• Haemolytic anaemia
      • Leucopenia < 4.0 × 10^9/L on 2+ or more occasions
      • Lymphopenia < 1.5 × 10^9/L on 2+ or more occasions, )
    • Immunological
      • Raised anti native DNA antibody binding
      • Anti-Sm antibody
      • positive Anticardiolipin
      • Antinuclear antibody is raised titre seen in 95%

    Clinical

    • Systemic: Tiredness, Malaise, Fatigue, Fever
    • Dermatology: Classical facial butterfly rash may be seen. There is redness and erythema over cheeks and bridge of nose. Photosensitive skin rashes may be seen. Urticaria. Disease may be in part to immune complex deposition within dermoepidermal junctions. Discoid lupus with follicular plugging and hyperkeratosis. Scarring alopecia can be disfiguring. Livedo reticularis.
    • Secondary Raynaud's syndrome with hands turning white, blue, red and painful on exposure to cold.
    • Neurological disease may be partly due to APL with strokes etc or due to SLE with more neuropsychiatric disturbances such as acute psychotic episodes. Other manifestations include focal epilepsy, migrainous attacks, cerebellar signs and ataxia, aseptic meningitis and cranial nerve palsies. A polyneuropathy may be seen.
    • Renal : Lupus nephritis is the most serious form with a reduced life expectancy. SLE can cause all types of renal disease including nephrotic and nephritic syndrome. May cause interstitial nephritis. Mild and benign disease to rapidly progressive glomerulonephritis. Interestingly patients with ESRF their SLE seems to be less severe possibly as ESRF is an immunosuppressed state. Patients with SLE do relatively well with Dialysis and renal transplantation as the immunosuppression is good for the SLE too.
    • Haematology : Normochromic and normocytic anaemia, Low platelets, Low WCC, Raised ESR
    • Cardiac : Pericarditis and effusions may be seen. Myocarditis and aortic valve involvement. Risk of thrombosis in arterial and venous systems and vasculitis. Women appear to be at increased risk of IHD and premature atherosclerosis. Libman-Sacks endocarditis.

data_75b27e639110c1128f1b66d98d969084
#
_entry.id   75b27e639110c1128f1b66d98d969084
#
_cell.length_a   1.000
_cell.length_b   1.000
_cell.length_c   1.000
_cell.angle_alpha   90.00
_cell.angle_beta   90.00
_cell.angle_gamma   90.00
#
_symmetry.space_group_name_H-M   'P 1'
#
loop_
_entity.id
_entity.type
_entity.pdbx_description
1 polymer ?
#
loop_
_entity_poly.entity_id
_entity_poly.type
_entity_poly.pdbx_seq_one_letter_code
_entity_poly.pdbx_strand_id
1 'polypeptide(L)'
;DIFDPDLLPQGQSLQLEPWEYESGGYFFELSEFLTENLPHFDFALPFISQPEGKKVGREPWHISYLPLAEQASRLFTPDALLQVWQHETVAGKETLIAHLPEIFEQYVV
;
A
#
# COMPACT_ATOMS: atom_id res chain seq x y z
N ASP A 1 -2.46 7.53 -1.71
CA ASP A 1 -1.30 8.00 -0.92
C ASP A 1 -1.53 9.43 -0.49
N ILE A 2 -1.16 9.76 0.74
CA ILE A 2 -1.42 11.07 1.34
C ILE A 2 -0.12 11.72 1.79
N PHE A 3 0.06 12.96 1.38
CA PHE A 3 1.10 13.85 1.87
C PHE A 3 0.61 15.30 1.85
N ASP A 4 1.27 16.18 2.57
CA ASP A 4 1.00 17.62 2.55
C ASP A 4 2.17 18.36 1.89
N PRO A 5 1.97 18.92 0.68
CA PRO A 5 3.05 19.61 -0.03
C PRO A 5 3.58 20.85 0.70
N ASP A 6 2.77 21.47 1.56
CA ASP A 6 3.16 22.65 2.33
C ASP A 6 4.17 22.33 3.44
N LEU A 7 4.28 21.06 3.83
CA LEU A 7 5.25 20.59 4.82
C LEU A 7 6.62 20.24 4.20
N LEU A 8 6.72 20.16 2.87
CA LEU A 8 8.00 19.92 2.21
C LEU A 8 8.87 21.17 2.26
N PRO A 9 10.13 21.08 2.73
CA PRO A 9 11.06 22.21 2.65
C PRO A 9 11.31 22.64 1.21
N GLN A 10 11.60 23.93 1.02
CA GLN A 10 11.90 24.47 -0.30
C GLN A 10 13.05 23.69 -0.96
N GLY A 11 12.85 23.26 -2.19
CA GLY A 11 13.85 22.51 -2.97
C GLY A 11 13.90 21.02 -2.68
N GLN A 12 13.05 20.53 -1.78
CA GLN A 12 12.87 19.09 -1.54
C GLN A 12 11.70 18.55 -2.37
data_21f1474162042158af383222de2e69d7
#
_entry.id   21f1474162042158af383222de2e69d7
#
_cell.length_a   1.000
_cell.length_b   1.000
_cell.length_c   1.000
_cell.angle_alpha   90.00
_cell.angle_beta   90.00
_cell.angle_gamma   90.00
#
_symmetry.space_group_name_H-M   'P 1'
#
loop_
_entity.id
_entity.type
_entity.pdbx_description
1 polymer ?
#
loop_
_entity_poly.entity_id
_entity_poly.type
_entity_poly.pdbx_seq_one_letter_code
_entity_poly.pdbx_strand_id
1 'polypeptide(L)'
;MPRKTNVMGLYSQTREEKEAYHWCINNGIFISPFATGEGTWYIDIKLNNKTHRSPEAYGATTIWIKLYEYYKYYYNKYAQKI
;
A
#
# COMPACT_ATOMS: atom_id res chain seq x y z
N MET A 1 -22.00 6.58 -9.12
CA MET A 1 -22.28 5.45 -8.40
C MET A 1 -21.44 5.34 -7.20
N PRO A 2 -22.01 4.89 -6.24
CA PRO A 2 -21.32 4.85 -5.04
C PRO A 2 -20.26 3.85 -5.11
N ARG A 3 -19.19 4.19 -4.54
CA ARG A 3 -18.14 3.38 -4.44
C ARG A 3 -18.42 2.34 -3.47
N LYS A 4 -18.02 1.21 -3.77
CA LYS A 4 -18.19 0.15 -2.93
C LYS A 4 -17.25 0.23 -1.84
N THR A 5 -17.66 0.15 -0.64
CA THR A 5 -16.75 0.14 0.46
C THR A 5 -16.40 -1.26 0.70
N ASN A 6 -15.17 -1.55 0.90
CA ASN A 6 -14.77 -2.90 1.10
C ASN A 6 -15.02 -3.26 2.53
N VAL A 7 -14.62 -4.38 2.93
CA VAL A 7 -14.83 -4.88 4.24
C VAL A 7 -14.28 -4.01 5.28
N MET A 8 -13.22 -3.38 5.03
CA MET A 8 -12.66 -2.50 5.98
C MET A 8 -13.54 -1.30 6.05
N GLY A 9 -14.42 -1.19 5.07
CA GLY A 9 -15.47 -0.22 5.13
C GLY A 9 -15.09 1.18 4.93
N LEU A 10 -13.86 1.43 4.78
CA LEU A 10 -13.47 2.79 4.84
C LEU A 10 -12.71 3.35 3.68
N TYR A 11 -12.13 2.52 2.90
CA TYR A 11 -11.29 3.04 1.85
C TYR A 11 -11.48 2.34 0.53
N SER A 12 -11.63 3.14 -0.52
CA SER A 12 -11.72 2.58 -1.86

• Pulmonary : Pleurisy and pleural exudative effusions. A restrictive lung defect rarely seen - "shrinking lung syndrome". Pneumonitis, pulmonary vasculitis. Secondary pulmonary hypertension also seen.
    • Joints :Symmetrical arthritis and arthralgia and generalised aches and even some morning stiffness. Jaccoud's arthropathy and generalised joint deformity with SLE is rare. Polyarthritis.

    Investigations

    • FBC - anaemia. Anaemic of chronic disease and rarely haemolytic.
    • Classically the ESR is raised but the CRP is normal
    • A raised CRP suggests that an additional process is going on e.g. infection
    • Antinuclear antibodies positive in 99%
    • Anti - dsDNA is found in approximately 50% and more specific
    • Low complement C3 and C4 levels
    • Elevated APTT suggests antiphospholipid syndrome
    • Rheumatoid factor 25%
    • Anaemia - normocytic normochromic may be seen
    • A low platelet count is seen
    • Antiphospholipid antibody should be checked especially in those with a history of fetal loss or thrombotic events
  • Renal disease
    • I : Minimal mesangial lupus nephritis
    • II :Mesangial proliferative lupus nephritis
    • III: Focal lupus nephritis
    • IV: Diffuse segmental or global lupus nephritis
    • V : Membranous lupus nephritis
    • VI Advanced sclerosing lupus nephritis

    Management

    • Low Dose steroid creams may be used for the skin complications
    • Simple analgesia and NSAIDs may be used for arthralgia and mild disease
    • Hydroxychloroquine is used for mild disease involving skin and joints.
    • Steroids may be used to treat transient rashes and synovitis or pleurisy keeping doses low and short. Higher dose steroids reserved to treat renal/neurological lesions. The typical steroid sparing agents such as azathioprine may also have a role.
    • Warfarin may be required to reduce thrombotic complications with Antiphospholipid syndrome
  • Gout

    Introduction

    • Acute joint pain in older male (M:F 10:1)
    • May result long term in renal failure
    • In young always consider enzyme defect
    • In elderly always consider drugs e.g. thiazides
    • NB. Urate levels may be normal in acute attack

    Aetiology

    • Deposition of monosodium urate crystals - strongly negative birefringent needle shaped crystals
    • Typically affects the first metatarsophalangeal joint - "podagra"
    • May be caused by diuretic therapy and low dose aspirin and cyclosporin
    • Other associations - Obesity, Alcohol intake, Hypertension

    Clinical

    • Attacks tend to occur in the early morning with severe localised pain, erythema and swelling
    • Chronic gout leads to formation of tophi
    • Urate crystal deposits usually on extensor surfaces of fingers, hands and elbows